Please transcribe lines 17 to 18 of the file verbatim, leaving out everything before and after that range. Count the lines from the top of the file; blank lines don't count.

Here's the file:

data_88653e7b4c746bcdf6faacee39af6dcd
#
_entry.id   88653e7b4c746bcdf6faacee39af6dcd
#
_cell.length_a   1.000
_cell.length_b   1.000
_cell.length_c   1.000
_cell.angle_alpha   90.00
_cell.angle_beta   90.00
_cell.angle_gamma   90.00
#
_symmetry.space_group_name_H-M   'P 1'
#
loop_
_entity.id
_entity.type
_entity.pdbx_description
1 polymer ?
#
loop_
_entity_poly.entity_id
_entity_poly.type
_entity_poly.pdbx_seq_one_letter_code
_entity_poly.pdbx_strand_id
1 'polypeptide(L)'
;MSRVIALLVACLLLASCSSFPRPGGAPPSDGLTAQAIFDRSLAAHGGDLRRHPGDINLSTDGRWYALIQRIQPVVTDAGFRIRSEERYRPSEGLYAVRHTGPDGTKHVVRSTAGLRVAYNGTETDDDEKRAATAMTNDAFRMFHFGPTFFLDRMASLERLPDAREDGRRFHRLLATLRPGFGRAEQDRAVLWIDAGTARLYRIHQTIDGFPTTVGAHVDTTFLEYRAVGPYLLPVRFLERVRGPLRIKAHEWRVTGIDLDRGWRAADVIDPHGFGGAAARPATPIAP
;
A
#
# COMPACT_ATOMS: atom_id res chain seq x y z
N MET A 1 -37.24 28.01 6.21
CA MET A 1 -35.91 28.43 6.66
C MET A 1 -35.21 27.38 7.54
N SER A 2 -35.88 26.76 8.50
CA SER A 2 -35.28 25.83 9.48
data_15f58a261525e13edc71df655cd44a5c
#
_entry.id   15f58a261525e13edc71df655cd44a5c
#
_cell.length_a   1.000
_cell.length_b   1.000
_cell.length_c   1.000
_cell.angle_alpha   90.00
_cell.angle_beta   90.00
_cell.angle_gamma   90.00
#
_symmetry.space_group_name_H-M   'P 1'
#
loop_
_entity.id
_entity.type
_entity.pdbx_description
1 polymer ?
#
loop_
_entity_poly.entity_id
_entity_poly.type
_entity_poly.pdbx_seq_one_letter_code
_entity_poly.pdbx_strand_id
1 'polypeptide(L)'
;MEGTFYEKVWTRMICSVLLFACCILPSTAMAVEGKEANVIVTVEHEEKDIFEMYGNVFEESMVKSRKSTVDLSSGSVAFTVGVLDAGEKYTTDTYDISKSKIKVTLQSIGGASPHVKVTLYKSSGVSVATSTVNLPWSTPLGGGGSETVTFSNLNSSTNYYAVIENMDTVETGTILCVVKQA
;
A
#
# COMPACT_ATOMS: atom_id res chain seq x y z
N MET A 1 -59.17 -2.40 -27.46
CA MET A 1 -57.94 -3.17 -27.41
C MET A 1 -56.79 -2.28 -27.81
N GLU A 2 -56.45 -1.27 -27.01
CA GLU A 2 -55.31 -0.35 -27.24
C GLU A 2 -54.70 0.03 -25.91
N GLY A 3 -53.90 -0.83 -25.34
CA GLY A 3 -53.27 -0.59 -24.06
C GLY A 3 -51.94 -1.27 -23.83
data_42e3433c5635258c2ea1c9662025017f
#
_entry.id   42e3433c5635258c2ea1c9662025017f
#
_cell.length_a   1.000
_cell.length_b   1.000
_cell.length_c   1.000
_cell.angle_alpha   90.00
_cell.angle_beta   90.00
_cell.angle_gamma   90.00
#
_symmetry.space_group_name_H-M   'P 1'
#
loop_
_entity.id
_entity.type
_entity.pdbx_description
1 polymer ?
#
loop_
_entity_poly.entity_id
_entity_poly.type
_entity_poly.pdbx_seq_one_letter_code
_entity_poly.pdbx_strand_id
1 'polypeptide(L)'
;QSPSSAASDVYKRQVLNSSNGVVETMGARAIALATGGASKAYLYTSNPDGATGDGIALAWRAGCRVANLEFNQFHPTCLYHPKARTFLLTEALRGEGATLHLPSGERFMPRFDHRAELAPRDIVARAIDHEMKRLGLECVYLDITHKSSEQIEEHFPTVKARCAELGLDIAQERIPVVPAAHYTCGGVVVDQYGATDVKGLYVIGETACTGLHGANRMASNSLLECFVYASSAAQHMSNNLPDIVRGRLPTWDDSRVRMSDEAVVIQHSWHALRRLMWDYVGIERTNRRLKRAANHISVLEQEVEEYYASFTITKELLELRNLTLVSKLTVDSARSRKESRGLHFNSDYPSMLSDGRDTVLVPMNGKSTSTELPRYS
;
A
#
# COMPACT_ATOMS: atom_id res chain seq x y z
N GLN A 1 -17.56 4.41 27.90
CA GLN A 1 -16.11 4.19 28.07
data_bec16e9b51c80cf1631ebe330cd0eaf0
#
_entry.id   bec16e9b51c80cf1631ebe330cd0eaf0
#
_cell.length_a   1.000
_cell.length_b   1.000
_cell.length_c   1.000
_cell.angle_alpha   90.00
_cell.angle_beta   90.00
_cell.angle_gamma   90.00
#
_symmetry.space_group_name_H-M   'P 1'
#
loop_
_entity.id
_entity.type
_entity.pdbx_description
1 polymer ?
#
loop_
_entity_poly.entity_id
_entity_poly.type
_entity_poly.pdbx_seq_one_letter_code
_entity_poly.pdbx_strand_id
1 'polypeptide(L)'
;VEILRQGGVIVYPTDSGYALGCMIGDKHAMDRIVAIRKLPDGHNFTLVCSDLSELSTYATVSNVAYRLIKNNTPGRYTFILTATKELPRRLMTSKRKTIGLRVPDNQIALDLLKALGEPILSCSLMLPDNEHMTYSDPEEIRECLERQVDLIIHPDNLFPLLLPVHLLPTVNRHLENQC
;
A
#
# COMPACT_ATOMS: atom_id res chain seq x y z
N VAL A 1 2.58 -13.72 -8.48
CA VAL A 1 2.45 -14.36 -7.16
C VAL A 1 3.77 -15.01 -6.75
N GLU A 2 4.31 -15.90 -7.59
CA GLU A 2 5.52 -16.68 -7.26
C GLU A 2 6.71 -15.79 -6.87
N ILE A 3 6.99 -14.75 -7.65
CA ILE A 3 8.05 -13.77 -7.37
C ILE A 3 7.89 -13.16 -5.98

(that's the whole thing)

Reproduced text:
_entity.pdbx_description
1 polymer ?